Patchwork [3/4] virtio: modify savevm to have a stable wire format

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Submitter Anthony Liguori
Date Dec. 10, 2012, 2:29 p.m.
Message ID <1355149790-8125-4-git-send-email-aliguori@us.ibm.com>
Download mbox | patch
Permalink /patch/204925/
State New
Headers show

Comments

Anthony Liguori - Dec. 10, 2012, 2:29 p.m.
We were memcpy()'ing a structure to the wire :-/  Since savevm really
only works on x86 today, lets just declare that this element is sent
over the wire as a little endian value in order to fix the bitness.

Unfortunately, we also send raw pointers and size_t which are going
to be different values on a 32-bit vs. 64-bit QEMU so we need to also
deal with that case.

A lot of values that should have been previously ignored are now sent
as 0 and ignored on the receive side too.

Signed-off-by: Anthony Liguori <aliguori@us.ibm.com>
---
 hw/virtio.c | 114 ++++++++++++++++++++++++++++++++++++++++++++++++++++++++++--
 1 file changed, 112 insertions(+), 2 deletions(-)
Rusty Russell - Dec. 11, 2012, 12:32 a.m.
Anthony Liguori <aliguori@us.ibm.com> writes:
> We were memcpy()'ing a structure to the wire :-/  Since savevm really
> only works on x86 today, lets just declare that this element is sent
> over the wire as a little endian value in order to fix the bitness.
>
> Unfortunately, we also send raw pointers and size_t which are going
> to be different values on a 32-bit vs. 64-bit QEMU so we need to also
> deal with that case.
>
> A lot of values that should have been previously ignored are now sent
> as 0 and ignored on the receive side too.

Don't we want to transition to vmstate anyway?  Can we just do that, and
relegate the existing slightly broken code, to legacy?

Cheers,
Rusty.
Anthony Liguori - Dec. 11, 2012, 12:54 a.m.
Rusty Russell <rusty@rustcorp.com.au> writes:

> Anthony Liguori <aliguori@us.ibm.com> writes:
>> We were memcpy()'ing a structure to the wire :-/  Since savevm really
>> only works on x86 today, lets just declare that this element is sent
>> over the wire as a little endian value in order to fix the bitness.
>>
>> Unfortunately, we also send raw pointers and size_t which are going
>> to be different values on a 32-bit vs. 64-bit QEMU so we need to also
>> deal with that case.
>>
>> A lot of values that should have been previously ignored are now sent
>> as 0 and ignored on the receive side too.
>
> Don't we want to transition to vmstate anyway?  Can we just do that, and
> relegate the existing slightly broken code, to legacy?

What worries me is if someone changes VirtQueueElement, then all the
sudden migration breaks.  By transitioning to what I've sent, we at
least have a better documented protocol that isn't prone to subtle
breakage anymore.  Plus, we resolve the endian issue before it becomes a
bigger problem when David actually gets live migration working reliably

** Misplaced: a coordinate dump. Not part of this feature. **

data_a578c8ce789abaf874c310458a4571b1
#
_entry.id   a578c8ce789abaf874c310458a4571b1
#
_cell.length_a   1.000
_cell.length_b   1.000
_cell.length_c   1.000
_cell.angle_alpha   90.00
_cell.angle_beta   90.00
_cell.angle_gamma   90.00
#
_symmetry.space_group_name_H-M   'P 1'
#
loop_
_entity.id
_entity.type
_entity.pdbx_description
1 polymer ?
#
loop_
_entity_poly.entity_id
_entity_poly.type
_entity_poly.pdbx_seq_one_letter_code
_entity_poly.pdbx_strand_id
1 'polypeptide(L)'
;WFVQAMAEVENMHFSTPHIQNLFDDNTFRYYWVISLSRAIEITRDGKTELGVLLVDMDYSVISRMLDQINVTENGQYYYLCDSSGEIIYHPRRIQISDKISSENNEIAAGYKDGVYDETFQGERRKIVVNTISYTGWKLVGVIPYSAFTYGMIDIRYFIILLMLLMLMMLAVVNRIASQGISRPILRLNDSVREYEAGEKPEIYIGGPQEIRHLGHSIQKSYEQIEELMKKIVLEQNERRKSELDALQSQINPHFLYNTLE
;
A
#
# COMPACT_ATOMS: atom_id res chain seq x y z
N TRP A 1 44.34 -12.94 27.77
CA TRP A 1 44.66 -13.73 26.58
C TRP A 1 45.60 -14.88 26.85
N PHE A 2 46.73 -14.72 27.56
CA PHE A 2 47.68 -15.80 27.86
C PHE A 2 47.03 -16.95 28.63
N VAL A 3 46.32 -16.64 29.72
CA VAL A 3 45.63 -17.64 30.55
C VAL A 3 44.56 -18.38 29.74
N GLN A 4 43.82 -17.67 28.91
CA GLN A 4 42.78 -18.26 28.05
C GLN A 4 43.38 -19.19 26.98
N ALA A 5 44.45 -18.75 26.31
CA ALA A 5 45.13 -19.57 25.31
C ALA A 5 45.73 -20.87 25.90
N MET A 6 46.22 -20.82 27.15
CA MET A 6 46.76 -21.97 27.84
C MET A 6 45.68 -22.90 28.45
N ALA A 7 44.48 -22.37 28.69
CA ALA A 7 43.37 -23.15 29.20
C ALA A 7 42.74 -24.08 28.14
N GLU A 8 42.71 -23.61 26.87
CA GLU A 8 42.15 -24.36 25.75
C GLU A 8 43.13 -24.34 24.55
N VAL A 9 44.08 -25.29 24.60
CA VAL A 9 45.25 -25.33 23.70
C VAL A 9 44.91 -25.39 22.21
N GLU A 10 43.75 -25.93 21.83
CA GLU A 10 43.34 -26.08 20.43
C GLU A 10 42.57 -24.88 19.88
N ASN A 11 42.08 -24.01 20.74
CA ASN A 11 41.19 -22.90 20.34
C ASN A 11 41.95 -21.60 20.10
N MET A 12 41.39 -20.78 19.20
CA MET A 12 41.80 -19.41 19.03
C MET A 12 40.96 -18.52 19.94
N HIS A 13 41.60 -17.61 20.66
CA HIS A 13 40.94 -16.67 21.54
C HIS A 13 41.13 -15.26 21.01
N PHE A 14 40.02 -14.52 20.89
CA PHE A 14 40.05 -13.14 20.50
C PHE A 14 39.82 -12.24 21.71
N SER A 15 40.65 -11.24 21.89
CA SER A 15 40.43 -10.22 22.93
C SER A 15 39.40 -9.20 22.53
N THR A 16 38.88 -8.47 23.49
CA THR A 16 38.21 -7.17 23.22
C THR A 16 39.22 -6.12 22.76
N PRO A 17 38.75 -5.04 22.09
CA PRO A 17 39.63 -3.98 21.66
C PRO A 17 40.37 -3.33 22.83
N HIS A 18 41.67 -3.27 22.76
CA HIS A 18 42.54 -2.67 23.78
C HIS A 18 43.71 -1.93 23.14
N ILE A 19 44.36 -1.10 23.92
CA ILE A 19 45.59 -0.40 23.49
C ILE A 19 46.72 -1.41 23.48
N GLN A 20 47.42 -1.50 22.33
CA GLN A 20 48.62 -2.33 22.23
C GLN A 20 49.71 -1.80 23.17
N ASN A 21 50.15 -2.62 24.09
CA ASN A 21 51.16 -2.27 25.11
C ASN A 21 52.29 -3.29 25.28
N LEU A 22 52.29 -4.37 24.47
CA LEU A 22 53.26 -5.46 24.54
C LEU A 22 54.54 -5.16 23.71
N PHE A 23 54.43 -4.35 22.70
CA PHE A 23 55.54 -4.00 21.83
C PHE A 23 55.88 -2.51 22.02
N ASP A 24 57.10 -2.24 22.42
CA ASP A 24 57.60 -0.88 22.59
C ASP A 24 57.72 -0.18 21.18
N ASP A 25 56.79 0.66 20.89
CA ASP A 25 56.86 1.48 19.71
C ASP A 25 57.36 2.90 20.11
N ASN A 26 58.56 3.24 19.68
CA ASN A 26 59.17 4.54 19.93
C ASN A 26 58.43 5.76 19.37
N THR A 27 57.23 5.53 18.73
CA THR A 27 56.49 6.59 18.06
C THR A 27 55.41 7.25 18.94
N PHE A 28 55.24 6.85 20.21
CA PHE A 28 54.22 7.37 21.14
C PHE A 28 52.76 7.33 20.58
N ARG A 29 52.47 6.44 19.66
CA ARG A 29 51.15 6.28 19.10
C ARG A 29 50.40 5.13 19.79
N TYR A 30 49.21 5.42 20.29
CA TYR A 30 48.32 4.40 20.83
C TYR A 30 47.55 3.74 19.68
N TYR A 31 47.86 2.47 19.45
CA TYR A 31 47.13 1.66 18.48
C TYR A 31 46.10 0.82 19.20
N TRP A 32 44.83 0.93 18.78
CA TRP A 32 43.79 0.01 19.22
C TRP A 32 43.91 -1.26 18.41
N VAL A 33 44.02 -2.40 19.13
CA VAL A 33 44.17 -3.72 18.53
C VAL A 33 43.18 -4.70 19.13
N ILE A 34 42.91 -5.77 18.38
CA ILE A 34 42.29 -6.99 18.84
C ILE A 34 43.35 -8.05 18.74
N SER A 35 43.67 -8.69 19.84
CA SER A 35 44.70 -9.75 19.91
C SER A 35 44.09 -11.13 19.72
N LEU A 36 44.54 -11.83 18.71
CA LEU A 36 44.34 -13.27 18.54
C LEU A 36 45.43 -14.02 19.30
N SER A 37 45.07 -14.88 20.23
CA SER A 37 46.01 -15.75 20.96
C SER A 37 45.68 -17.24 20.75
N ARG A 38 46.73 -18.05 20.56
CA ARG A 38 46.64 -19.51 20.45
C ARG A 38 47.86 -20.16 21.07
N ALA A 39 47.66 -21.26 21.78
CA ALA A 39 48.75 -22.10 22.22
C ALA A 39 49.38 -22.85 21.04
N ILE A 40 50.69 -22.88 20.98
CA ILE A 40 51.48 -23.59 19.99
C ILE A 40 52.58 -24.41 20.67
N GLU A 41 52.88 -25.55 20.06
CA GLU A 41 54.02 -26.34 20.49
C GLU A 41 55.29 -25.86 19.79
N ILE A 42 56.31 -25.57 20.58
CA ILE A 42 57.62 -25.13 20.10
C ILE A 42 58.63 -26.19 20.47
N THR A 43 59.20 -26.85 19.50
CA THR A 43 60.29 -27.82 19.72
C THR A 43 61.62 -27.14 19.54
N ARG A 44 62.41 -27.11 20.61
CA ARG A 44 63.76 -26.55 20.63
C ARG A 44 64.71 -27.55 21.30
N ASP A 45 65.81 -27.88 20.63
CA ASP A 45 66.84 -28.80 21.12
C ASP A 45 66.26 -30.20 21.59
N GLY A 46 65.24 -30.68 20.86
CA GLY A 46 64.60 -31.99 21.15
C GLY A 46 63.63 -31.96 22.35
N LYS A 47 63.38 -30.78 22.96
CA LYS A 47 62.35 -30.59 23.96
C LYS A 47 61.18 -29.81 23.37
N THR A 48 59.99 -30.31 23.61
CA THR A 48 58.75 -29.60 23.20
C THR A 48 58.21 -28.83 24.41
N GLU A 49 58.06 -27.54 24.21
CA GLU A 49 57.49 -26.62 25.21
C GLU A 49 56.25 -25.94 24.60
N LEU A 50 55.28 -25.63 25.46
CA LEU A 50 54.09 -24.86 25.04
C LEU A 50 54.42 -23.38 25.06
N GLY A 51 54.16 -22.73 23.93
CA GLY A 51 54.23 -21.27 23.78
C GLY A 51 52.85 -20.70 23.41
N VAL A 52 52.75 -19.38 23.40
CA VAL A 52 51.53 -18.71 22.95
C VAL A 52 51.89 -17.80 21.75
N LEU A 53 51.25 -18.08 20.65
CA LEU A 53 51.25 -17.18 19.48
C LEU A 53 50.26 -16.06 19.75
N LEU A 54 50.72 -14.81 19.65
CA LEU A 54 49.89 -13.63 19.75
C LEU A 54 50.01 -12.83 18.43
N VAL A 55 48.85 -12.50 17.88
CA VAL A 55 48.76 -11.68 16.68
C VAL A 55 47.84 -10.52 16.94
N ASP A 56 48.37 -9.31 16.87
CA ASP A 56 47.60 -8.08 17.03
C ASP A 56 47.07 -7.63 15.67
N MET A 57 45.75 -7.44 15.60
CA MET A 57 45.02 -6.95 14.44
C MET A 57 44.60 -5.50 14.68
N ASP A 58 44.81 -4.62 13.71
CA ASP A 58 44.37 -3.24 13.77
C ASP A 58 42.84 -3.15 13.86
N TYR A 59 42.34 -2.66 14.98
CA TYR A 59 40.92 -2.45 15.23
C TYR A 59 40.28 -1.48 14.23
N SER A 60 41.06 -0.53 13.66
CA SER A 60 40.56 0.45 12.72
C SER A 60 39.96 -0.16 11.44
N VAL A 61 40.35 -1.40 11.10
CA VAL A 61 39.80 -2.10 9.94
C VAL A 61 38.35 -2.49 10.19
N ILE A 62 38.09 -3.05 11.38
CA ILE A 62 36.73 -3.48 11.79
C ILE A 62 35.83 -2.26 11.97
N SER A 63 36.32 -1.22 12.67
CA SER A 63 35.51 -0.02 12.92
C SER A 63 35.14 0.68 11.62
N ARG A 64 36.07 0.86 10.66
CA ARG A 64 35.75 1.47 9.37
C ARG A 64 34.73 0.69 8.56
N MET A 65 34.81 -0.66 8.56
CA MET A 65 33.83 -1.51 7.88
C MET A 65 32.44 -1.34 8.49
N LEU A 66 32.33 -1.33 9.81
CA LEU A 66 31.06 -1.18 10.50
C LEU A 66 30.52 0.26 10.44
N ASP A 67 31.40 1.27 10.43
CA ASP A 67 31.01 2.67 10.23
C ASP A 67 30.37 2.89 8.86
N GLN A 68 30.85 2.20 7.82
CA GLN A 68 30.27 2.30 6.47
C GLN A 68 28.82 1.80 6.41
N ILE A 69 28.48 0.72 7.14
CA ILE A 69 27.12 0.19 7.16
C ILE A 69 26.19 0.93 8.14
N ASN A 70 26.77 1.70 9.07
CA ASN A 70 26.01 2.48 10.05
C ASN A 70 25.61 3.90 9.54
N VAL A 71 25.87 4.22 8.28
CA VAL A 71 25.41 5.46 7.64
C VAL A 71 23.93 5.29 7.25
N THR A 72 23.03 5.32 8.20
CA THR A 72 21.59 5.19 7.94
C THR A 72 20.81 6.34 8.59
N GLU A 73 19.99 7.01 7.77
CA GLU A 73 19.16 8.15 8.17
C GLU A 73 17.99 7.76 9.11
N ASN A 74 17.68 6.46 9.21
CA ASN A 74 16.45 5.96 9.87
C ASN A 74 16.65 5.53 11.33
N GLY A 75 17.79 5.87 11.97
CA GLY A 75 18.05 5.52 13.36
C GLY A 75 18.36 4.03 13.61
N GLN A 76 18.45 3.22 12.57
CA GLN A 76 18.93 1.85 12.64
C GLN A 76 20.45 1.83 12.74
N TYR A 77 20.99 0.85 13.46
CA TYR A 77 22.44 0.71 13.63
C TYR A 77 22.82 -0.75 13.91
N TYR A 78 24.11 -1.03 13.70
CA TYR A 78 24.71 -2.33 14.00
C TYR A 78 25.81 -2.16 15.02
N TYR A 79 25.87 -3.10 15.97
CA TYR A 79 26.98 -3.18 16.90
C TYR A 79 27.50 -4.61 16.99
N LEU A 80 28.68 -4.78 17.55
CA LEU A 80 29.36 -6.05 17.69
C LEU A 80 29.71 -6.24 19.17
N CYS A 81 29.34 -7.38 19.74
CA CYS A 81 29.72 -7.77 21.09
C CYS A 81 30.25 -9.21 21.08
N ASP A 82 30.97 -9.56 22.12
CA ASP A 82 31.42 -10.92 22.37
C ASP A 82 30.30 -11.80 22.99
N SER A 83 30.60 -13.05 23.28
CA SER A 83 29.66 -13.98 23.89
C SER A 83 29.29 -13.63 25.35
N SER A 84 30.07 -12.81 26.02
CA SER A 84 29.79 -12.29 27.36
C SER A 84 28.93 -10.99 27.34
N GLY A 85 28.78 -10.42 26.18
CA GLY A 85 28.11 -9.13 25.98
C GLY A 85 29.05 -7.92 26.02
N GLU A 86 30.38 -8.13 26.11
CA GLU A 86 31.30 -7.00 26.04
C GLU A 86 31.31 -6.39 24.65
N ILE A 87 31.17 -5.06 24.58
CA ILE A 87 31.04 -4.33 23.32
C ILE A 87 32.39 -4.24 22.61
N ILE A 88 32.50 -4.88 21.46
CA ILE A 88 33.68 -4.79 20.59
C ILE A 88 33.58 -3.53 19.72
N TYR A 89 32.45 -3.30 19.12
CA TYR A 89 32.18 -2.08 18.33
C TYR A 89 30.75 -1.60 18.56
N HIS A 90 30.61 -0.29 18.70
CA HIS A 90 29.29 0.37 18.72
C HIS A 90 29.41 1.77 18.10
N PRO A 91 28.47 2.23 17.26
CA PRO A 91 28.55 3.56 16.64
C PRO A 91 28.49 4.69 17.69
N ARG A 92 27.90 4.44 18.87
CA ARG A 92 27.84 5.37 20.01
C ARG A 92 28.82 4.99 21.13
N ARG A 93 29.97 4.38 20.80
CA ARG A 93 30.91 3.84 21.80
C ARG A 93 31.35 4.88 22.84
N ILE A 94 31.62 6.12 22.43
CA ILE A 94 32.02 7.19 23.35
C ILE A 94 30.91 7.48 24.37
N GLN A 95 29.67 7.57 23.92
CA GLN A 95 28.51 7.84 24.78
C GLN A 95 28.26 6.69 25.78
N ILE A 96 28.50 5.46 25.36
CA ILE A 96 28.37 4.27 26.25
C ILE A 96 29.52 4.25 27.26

on PPC...

I'm certainly in favor of cleaning up the savevm format and probably
leaving the existing load/save functions as-is for legacy purposes.
I'll leave that as an exercise for someone else though :-)

Regards,

Anthony Liguori

>
> Cheers,
> Rusty.
Rusty Russell - Dec. 14, 2012, 12:57 a.m.
Anthony Liguori <anthony@codemonkey.ws> writes:
> Rusty Russell <rusty@rustcorp.com.au> writes:
>
>> Anthony Liguori <aliguori@us.ibm.com> writes:
>>> We were memcpy()'ing a structure to the wire :-/  Since savevm really
>>> only works on x86 today, lets just declare that this element is sent
>>> over the wire as a little endian value in order to fix the bitness.
>>>
>>> Unfortunately, we also send raw pointers and size_t which are going
>>> to be different values on a 32-bit vs. 64-bit QEMU so we need to also
>>> deal with that case.
>>>
>>> A lot of values that should have been previously ignored are now sent
>>> as 0 and ignored on the receive side too.
>>
>> Don't we want to transition to vmstate anyway?  Can we just do that, and
>> relegate the existing slightly broken code, to legacy?
>
> What worries me is if someone changes VirtQueueElement, then all the
> sudden migration breaks.  By transitioning to what I've sent, we at
> least have a better documented protocol that isn't prone to subtle
> breakage anymore.  Plus, we resolve the endian issue before it becomes a
> bigger problem when David actually gets live migration working reliably
> on PPC...

My transition was to copy that structure to VirtQueueSavedElement, and
it's only used for loading old versions.

With the new code we only need the head from that structure.

> I'm certainly in favor of cleaning up the savevm format and probably
> leaving the existing load/save functions as-is for legacy purposes.
> I'll leave that as an exercise for someone else though :-)

What is the rule about new versions?  Can we introduce a new save
version at any time, or only at major qemu version changes?

Thanks,
Rusty.
Paolo Bonzini - Dec. 14, 2012, 11:50 a.m.
Il 14/12/2012 01:57, Rusty Russell ha scritto:
> With the new code we only need the head from that structure.

We also need to do again all validation of the elements if we fetch it
back from the data.  Sometimes the parsed data is saved elsewhere (e.g.